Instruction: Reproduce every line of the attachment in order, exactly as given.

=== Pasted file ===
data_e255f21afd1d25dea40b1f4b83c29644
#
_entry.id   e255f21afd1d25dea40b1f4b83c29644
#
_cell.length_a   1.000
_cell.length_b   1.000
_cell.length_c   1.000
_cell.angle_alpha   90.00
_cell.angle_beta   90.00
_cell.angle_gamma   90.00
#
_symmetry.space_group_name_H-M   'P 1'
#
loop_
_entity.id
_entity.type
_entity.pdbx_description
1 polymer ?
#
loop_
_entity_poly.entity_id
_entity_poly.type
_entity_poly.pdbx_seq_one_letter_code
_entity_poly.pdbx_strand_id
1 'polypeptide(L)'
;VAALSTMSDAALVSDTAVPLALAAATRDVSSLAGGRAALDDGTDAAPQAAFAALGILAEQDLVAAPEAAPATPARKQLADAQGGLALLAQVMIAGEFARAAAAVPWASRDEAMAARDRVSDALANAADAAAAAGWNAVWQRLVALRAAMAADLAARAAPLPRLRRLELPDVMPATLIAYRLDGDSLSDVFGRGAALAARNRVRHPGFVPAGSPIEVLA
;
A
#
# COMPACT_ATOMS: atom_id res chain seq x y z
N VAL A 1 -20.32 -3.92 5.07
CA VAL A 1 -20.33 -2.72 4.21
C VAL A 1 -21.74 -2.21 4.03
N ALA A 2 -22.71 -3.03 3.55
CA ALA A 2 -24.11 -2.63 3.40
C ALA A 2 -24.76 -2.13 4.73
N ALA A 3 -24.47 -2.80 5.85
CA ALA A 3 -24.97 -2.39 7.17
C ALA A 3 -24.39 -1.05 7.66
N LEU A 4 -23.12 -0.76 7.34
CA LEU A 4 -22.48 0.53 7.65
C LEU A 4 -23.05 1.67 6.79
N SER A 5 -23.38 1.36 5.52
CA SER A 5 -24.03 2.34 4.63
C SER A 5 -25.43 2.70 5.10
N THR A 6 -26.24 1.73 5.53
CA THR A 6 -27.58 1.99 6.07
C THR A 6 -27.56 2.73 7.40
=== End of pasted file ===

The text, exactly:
data_e255f21afd1d25dea40b1f4b83c29644
#
_entry.id   e255f21afd1d25dea40b1f4b83c29644
#
_cell.length_a   1.000
_cell.length_b   1.000
_cell.length_c   1.000
_cell.angle_alpha   90.00
_cell.angle_beta   90.00
_cell.angle_gamma   90.00
#
_symmetry.space_group_name_H-M   'P 1'
#
loop_
_entity.id
_entity.type
_entity.pdbx_description
1 polymer ?
#
loop_
_entity_poly.entity_id
_entity_poly.type
_entity_poly.pdbx_seq_one_letter_code
_entity_poly.pdbx_strand_id
1 'polypeptide(L)'
;VAALSTMSDAALVSDTAVPLALAAATRDVSSLAGGRAALDDGTDAAPQAAFAALGILAEQDLVAAPEAAPATPARKQLADAQGGLALLAQVMIAGEFARAAAAVPWASRDEAMAARDRVSDALANAADAAAAAGWNAVWQRLVALRAAMAADLAARAAPLPRLRRLELPDVMPATLIAYRLDGDSLSDVFGRGAALAARNRVRHPGFVPAGSPIEVLA
;
A
#
# COMPACT_ATOMS: atom_id res chain seq x y z
N VAL A 1 -20.32 -3.92 5.07
CA VAL A 1 -20.33 -2.72 4.21
C VAL A 1 -21.74 -2.21 4.03
N ALA A 2 -22.71 -3.03 3.55
CA ALA A 2 -24.11 -2.63 3.40
C ALA A 2 -24.76 -2.13 4.73
N ALA A 3 -24.47 -2.80 5.85
CA ALA A 3 -24.97 -2.39 7.17
C ALA A 3 -24.39 -1.05 7.66
N LEU A 4 -23.12 -0.76 7.34
CA LEU A 4 -22.48 0.53 7.65
C LEU A 4 -23.05 1.67 6.79
N SER A 5 -23.38 1.36 5.52
CA SER A 5 -24.03 2.34 4.63
C SER A 5 -25.43 2.70 5.10
N THR A 6 -26.24 1.73 5.53
CA THR A 6 -27.58 1.99 6.07
C THR A 6 -27.56 2.73 7.40